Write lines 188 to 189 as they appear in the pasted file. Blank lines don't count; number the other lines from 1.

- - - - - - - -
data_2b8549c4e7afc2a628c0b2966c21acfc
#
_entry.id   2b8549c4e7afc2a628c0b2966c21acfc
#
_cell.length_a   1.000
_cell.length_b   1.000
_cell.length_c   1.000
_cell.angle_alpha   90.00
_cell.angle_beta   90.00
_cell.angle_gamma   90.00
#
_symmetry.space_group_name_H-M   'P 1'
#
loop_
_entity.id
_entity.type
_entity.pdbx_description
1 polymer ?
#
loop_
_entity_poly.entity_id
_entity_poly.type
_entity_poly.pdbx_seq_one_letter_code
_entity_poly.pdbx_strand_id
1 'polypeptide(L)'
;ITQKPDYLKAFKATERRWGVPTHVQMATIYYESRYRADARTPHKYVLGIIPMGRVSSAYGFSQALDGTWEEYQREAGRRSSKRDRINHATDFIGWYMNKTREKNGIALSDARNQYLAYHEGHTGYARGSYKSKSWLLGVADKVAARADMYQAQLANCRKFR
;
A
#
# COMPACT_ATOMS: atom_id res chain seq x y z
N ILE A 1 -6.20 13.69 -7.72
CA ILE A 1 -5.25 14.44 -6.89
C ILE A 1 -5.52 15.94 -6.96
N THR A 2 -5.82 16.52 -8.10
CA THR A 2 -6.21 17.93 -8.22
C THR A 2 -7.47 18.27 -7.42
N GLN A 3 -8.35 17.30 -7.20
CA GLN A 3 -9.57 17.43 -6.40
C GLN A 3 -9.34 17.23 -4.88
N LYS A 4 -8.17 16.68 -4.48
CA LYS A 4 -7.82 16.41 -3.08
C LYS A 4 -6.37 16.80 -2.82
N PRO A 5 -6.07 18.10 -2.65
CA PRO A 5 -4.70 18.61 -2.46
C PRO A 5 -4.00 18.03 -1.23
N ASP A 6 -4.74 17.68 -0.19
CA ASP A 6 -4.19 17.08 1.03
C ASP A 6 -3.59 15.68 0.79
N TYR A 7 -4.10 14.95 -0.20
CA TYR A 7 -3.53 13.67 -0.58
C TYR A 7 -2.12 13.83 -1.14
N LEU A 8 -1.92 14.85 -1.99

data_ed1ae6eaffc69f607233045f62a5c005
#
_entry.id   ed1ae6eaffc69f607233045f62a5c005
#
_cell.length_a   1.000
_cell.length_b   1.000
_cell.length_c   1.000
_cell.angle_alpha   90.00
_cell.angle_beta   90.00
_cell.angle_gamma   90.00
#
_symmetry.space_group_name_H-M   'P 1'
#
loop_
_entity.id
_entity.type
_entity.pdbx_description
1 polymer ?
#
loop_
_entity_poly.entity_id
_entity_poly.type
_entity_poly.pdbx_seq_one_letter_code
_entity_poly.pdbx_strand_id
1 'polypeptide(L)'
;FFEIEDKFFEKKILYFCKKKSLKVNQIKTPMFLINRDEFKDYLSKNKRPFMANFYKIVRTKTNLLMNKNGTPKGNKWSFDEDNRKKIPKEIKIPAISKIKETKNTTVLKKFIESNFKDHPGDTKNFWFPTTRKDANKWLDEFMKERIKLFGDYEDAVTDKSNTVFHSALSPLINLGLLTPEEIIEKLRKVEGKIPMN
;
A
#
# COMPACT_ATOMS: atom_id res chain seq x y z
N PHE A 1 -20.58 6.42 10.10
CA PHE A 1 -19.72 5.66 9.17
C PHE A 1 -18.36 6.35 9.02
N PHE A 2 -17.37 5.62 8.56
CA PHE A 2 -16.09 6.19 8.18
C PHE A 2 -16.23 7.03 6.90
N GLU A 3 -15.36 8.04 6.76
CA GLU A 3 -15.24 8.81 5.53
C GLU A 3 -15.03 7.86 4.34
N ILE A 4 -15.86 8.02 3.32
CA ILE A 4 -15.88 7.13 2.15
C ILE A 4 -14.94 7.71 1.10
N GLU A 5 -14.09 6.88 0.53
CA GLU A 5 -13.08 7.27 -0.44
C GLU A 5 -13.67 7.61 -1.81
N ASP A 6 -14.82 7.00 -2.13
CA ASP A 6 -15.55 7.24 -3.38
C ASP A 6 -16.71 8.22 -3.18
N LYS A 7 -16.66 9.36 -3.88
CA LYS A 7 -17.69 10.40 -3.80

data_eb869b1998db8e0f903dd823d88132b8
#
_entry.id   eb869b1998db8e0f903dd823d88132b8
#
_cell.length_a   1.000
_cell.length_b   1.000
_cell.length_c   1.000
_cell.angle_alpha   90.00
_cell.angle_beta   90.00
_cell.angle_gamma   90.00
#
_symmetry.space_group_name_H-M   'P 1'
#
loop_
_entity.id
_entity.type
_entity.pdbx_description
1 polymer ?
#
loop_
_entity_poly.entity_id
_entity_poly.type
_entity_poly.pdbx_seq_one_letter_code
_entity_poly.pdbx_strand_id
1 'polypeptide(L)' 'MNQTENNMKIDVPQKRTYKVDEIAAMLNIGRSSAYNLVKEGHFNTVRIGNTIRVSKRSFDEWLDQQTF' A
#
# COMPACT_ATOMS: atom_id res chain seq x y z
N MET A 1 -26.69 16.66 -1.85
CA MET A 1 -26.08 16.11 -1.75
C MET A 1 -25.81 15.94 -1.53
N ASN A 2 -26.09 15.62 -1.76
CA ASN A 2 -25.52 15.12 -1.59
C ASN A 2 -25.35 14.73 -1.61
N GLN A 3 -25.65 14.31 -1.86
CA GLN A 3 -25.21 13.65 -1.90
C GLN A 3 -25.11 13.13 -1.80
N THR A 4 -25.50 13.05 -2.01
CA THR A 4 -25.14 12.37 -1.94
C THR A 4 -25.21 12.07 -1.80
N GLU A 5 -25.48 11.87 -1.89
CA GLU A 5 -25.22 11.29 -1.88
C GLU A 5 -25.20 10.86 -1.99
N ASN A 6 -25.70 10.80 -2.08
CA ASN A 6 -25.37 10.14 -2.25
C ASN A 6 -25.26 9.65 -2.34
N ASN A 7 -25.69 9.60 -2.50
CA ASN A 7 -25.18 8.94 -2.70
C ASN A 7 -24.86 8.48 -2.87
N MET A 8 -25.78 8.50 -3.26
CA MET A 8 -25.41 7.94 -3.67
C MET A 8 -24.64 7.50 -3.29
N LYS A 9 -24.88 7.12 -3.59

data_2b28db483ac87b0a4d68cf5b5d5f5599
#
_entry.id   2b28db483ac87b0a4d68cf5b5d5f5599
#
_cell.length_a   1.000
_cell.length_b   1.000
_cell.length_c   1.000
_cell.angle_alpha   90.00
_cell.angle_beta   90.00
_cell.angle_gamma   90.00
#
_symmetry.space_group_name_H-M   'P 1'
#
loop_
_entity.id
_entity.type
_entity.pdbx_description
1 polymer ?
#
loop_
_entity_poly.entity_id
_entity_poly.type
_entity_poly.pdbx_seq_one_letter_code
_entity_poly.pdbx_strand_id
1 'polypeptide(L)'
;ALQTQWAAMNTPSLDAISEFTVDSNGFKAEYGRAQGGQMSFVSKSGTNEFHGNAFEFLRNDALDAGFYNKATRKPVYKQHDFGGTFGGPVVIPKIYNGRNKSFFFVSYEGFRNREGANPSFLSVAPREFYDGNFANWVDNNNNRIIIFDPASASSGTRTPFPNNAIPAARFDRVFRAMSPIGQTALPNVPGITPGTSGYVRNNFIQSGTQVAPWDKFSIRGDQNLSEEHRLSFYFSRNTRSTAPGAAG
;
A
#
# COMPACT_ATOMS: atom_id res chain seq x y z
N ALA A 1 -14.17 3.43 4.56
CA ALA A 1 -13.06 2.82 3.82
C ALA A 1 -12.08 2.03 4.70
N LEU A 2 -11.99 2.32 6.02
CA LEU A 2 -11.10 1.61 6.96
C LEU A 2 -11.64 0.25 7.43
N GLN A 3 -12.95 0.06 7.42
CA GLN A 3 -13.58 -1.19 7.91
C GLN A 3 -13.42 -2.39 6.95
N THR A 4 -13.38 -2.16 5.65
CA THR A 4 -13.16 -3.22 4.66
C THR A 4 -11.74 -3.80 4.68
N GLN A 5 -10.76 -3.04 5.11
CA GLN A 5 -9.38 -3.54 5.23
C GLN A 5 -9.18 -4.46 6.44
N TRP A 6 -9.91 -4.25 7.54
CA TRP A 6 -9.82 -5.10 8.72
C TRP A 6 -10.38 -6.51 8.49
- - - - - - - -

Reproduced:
N LEU A 2 -11.99 2.32 6.02
CA LEU A 2 -11.10 1.61 6.96